When choosing a curtain track make sure it will be strong enough to support the type of curtains to be hung — lined floor-to-ceiling curtains, for example, are very heavy. In most cases the track will be fixed to the face of the wall above the window, but special brackets or track may be required if the fixing is to be made in the top of the window recess, or to the ceiling. Also make sure that the track is long enough to allow an overhang of 250mm to 300mm on each side of the window opening depending on the fullness of the curtains
The easiest way to put up curtain track is to screw it to the top of the frame, or to a batten fixed to the wall above the window frame. The problem with fixing directly to the wall is that it often hides a reinforced concrete lintel and fixing into this can be very difficult.
Always fix the number of brackets recommended by the manufacturer. Usually you need a bracket 25mm from each end, and intermediate brackets at about 300mm intervals. Fix the end brackets first — they should be equal heights above the sill for sill-length curtains, and equal heights above the floor for floor-length curtains. Be careful if you use a spirit level to level the brackets in case either the floor or the sill is out of true, which is quite common in old houses.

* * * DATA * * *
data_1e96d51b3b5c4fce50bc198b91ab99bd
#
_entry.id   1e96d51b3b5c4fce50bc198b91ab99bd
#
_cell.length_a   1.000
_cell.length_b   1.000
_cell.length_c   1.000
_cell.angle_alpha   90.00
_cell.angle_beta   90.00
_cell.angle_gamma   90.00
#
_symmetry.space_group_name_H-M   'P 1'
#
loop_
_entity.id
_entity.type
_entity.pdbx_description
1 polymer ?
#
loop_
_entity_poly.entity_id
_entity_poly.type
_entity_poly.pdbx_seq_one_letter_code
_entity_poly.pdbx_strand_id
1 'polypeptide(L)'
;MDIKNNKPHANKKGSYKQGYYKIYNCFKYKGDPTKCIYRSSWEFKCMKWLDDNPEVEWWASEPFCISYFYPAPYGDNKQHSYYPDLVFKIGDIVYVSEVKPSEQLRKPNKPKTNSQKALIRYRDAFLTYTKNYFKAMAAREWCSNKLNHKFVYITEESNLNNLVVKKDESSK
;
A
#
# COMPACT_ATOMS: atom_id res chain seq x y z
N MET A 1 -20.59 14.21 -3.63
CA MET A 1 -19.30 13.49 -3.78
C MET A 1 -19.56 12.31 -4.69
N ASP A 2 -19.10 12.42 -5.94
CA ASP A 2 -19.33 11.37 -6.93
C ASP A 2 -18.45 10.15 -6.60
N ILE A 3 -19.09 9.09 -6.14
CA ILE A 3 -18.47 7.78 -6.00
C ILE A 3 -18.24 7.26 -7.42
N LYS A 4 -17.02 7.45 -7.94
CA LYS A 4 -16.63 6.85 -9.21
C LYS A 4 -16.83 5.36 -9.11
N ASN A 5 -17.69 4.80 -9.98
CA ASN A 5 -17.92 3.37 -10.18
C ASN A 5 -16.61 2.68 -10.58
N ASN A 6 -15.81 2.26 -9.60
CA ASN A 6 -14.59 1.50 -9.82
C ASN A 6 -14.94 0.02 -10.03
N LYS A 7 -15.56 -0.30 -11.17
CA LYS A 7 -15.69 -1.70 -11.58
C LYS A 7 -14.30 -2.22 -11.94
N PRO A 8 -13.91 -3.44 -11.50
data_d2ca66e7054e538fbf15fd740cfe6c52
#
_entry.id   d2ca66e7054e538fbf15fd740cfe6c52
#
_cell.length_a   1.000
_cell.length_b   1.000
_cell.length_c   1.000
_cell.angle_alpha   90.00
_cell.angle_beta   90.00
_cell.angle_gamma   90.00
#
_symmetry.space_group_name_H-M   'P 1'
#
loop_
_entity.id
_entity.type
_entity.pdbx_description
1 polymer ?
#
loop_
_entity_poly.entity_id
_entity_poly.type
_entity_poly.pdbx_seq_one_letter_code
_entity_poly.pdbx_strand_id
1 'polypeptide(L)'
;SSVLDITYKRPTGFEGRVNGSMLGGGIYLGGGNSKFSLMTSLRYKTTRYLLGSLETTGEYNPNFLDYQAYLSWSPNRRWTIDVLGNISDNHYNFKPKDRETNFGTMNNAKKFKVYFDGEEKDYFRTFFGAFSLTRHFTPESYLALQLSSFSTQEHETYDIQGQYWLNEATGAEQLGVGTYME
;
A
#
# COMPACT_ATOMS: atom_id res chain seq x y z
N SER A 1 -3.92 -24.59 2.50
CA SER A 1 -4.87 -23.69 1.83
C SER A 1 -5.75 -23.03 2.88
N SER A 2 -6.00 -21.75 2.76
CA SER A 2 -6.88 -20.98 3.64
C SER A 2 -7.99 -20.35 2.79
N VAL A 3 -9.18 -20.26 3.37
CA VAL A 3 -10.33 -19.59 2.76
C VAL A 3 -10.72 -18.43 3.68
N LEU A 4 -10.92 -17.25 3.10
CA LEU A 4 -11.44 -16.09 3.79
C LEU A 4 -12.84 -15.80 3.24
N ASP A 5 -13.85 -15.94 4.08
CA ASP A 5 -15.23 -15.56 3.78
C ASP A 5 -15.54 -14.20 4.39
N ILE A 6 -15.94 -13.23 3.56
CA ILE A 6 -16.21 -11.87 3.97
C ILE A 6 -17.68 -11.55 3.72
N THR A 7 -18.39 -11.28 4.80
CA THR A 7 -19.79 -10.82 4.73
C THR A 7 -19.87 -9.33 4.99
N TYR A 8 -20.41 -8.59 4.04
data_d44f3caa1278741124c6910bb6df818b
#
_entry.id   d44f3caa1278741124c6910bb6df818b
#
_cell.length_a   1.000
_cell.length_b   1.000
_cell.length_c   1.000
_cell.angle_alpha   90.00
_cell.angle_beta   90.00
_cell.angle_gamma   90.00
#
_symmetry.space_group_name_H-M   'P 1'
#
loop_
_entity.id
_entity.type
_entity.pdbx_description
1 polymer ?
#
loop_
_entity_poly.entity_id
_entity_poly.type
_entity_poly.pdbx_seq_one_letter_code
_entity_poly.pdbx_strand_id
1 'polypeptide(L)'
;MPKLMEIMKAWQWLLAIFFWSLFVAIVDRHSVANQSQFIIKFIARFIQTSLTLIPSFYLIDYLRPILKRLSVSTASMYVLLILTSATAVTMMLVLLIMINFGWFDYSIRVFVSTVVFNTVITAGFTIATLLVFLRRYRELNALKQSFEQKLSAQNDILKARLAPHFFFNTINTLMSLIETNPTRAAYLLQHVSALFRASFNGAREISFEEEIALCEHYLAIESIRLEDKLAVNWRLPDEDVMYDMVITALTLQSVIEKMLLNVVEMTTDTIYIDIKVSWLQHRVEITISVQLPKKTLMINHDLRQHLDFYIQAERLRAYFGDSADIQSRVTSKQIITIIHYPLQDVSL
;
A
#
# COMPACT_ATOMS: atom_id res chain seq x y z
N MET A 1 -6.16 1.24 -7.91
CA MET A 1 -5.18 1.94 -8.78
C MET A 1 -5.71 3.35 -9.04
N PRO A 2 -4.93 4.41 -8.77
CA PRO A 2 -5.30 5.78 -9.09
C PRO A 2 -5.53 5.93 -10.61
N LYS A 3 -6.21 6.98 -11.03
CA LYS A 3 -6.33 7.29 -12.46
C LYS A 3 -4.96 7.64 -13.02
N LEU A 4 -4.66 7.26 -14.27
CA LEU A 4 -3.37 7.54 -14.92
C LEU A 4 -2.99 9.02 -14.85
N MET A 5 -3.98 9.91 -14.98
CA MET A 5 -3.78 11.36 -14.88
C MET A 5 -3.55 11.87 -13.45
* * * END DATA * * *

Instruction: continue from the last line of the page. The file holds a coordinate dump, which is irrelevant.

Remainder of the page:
Once the end brackets are in position, string can be stretched between them so that the intermediate brackets can be fixed in a straight line. Fixing to the frame or to a batten is easy because the wood screws provided can be used, but fixing to the wall is more tricky. Use a masonry drill bit to make holes for plastic wallplugs into which the fixing screws can be inserted. But make sure the screws are long enough to go right through the plaster layer into the brickwork beneath.
If the masonry drill bit makes slow going this is due probably to a concrete lintel. In this case switch to a percussion masonry bit in an electric drill with hammer action. Even then the going can be hard, so reduce the number of fixings that have to be made by making just sufficient holes to fix a 12mm thick batten above the window, and then screw the brackets to this.
Once the brackets are fixed, normally the track just snaps into place.
These are normally supported on brackets on either side of the window, and they must be securely fixed. After fixing one bracket at the desired height, and with a spirit level on the pole, mark the position of the other bracket. But check that the top of the window, the sill and the floor are also level.
These must be fixed level or the blind will not roll neatly. The slotted bracket must be fixed on the same side as the mechanism and flat pin of the roller.